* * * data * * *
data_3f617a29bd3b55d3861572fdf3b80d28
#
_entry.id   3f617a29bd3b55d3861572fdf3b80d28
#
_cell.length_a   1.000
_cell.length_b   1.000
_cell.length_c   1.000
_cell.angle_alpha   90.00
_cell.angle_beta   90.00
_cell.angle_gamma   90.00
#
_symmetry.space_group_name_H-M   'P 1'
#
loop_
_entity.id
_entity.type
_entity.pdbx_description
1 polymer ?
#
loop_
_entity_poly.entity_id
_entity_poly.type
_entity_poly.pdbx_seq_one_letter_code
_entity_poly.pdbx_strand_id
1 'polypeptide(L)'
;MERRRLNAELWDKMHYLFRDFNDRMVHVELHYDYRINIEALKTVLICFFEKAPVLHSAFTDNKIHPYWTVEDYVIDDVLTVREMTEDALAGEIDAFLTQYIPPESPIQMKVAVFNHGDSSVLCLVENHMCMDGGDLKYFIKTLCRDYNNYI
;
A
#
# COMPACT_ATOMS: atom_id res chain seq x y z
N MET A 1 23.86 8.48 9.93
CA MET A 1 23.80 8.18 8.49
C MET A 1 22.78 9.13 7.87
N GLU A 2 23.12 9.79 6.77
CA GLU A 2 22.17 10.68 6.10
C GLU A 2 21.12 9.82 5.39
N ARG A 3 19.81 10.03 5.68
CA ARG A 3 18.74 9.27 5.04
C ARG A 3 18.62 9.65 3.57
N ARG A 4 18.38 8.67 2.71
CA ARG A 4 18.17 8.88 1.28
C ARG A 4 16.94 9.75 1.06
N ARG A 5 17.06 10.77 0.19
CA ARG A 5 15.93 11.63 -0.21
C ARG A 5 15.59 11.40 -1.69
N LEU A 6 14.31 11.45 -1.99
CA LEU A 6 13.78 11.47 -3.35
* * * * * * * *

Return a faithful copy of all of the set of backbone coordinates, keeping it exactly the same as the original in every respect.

data_3f617a29bd3b55d3861572fdf3b80d28
#
_entry.id   3f617a29bd3b55d3861572fdf3b80d28
#
_cell.length_a   1.000
_cell.length_b   1.000
_cell.length_c   1.000
_cell.angle_alpha   90.00
_cell.angle_beta   90.00
_cell.angle_gamma   90.00
#
_symmetry.space_group_name_H-M   'P 1'
#
loop_
_entity.id
_entity.type
_entity.pdbx_description
1 polymer ?
#
loop_
_entity_poly.entity_id
_entity_poly.type
_entity_poly.pdbx_seq_one_letter_code
_entity_poly.pdbx_strand_id
1 'polypeptide(L)'
;MERRRLNAELWDKMHYLFRDFNDRMVHVELHYDYRINIEALKTVLICFFEKAPVLHSAFTDNKIHPYWTVEDYVIDDVLTVREMTEDALAGEIDAFLTQYIPPESPIQMKVAVFNHGDSSVLCLVENHMCMDGGDLKYFIKTLCRDYNNYI
;
A
#
# COMPACT_ATOMS: atom_id res chain seq x y z
N MET A 1 23.86 8.48 9.93
CA MET A 1 23.80 8.18 8.49
C MET A 1 22.78 9.13 7.87
N GLU A 2 23.12 9.79 6.77
CA GLU A 2 22.17 10.68 6.10
C GLU A 2 21.12 9.82 5.39
N ARG A 3 19.81 10.03 5.68
CA ARG A 3 18.74 9.27 5.04
C ARG A 3 18.62 9.65 3.57
N ARG A 4 18.38 8.67 2.71
CA ARG A 4 18.17 8.88 1.28
C ARG A 4 16.94 9.75 1.06
N ARG A 5 17.06 10.77 0.19
CA ARG A 5 15.93 11.63 -0.21
C ARG A 5 15.59 11.40 -1.69
N LEU A 6 14.31 11.45 -1.99
CA LEU A 6 13.78 11.47 -3.35